Renters should avoid these areas with ‘failing grades’

School is back in session. Does your neighborhood get straight As?

Real estate data firm Rentlogic has been handing out marks to New York City’s 1.1 million multi-family rental buildings since its 2015 launch. Using public information from the city on building violations — like mold or heat or hot water issues — the company assigns properties a score of A (excellent), B (good), C (needs improvement) or F (unacceptable).

Grades are based solely on confirmed offenses, which can also include structural matters or pest problems.

The goal is to aid renters in identifying potentially shady buildings before they sign a lease, while also helping quality landlords tout their bona fides, according to Yale Fox, Rentlogic’s founder and CEO. The company announced last month that it has raised $2.4 million in seed funding.

More than 99 percent of City Island’s rentals scored an A.Alamy

So where should you look for apartment buildings with the best grades?

Every neighborhood contains all manner of buildings, of course, but some areas do appear more rule-abiding than others. Exclusively for The Post, Rentlogic combed its data on more than 1 million buildings in nearly 300 neighborhoods across the five boroughs to identify the best and worst areas to rent right now.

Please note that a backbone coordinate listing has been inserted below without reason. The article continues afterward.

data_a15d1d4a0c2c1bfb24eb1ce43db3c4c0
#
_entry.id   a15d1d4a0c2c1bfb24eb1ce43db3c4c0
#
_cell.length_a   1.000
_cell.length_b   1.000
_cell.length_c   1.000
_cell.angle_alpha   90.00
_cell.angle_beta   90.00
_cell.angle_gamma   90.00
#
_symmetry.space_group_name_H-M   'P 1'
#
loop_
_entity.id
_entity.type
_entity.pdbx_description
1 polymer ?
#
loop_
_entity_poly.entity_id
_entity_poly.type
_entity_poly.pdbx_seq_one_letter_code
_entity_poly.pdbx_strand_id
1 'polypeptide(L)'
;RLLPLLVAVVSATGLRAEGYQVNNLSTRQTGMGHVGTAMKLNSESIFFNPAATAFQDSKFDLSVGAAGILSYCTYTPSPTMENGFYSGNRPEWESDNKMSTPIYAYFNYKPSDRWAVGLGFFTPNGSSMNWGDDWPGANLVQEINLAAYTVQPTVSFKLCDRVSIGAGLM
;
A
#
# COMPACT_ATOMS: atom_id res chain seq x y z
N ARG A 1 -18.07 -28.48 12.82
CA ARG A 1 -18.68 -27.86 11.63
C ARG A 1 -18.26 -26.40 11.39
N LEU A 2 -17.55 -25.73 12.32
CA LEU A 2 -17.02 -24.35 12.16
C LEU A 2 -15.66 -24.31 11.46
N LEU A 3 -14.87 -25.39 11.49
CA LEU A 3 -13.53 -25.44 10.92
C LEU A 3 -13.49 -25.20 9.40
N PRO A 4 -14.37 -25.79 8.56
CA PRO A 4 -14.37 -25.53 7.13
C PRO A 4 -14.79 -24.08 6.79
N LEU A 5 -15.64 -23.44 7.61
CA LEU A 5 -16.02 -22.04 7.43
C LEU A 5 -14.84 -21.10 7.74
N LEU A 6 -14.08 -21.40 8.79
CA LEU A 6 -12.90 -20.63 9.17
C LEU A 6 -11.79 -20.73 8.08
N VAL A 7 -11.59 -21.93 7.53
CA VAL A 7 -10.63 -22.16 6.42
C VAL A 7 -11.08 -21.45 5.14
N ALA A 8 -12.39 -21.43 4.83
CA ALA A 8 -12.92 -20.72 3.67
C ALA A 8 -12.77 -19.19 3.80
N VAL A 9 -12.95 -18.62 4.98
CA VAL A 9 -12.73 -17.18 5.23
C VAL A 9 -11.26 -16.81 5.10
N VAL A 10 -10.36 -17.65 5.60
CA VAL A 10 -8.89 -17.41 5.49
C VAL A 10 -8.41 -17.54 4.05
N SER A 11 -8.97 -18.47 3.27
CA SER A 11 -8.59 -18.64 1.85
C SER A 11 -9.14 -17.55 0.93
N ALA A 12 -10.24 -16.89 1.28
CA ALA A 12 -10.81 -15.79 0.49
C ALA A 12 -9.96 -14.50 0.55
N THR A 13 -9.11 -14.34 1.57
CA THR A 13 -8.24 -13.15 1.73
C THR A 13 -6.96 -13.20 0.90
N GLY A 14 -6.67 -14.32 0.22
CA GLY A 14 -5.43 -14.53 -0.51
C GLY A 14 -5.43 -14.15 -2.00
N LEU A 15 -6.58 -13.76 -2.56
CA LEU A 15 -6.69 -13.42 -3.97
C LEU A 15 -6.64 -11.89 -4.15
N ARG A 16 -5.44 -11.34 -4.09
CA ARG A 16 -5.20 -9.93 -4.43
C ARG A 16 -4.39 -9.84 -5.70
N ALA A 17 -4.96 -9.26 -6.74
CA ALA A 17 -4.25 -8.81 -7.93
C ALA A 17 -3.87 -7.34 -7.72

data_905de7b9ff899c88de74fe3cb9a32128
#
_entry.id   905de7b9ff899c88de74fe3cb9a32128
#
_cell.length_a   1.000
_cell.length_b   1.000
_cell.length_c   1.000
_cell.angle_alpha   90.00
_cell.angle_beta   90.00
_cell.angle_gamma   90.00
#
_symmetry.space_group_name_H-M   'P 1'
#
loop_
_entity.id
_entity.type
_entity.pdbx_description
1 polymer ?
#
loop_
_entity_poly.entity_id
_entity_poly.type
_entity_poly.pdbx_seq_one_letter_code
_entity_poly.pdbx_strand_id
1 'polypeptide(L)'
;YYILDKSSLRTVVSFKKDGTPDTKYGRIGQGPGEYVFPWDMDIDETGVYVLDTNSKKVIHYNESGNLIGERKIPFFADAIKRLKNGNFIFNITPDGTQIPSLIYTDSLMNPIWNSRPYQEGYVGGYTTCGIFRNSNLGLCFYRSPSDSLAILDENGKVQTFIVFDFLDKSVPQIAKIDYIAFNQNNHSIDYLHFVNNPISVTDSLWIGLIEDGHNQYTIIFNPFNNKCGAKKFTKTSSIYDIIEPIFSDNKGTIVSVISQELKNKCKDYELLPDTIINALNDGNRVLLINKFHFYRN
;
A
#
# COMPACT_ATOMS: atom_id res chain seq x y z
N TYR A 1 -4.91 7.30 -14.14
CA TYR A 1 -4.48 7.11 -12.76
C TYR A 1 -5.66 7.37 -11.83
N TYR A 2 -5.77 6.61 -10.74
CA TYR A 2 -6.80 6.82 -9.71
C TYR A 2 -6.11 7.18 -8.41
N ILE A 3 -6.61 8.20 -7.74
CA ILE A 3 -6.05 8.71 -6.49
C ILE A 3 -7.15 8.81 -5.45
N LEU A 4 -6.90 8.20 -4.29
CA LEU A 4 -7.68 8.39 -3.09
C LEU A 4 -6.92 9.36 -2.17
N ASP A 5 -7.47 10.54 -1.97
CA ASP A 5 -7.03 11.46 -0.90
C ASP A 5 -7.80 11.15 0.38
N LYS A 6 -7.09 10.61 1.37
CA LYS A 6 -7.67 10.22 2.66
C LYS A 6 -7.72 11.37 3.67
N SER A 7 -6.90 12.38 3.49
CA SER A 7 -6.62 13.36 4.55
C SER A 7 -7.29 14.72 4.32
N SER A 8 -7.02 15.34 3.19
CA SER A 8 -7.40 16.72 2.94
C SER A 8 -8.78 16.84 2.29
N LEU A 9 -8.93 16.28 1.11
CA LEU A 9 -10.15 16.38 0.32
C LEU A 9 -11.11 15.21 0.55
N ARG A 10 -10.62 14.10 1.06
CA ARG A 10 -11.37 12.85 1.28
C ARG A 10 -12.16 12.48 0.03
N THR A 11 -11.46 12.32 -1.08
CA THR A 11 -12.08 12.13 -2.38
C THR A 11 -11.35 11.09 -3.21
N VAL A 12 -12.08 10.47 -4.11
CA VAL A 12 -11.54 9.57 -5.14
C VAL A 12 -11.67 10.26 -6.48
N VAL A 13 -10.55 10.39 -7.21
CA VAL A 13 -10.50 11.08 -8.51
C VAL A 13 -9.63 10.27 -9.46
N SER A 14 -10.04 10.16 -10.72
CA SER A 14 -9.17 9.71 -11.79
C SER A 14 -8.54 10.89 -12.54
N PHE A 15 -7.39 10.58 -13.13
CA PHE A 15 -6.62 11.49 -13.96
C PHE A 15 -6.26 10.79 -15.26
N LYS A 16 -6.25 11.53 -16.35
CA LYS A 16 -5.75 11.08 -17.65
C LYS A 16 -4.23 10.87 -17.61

The most surprising result: Prices aren’t always a proxy for quality. For instance, the city’s best-graded neighborhoods include workaday spots like Great Kills, Staten Island; Floral Park, Queens and City Island in the Bronx. (There, 99 percent or more of buildings received an A grade.) In the West Village, on the other hand, 76 percent of properties scored an A rating. In the East Village, only 52 percent of properties got an A.

The lowest-scoring neighborhoods were Tremont in the Bronx and Inwood in Manhattan. In both areas, almost 9 percent of buildings scored an F. In West Harlem, the third worst, it was 7.6.

One Rentlogic user is Jerry Pi, founder of Pi Capital Partners, whose portfolio features 1,700 city rentals, including the 83-unit Elm East (one-bedrooms from $2,299) and the forthcoming 142-unit Elm West (scheduled for completion in 2019) buildings in Elmhurst. That’s a Queens neighborhood where a respectable 92 percent of buildings (including Elm East) score an A.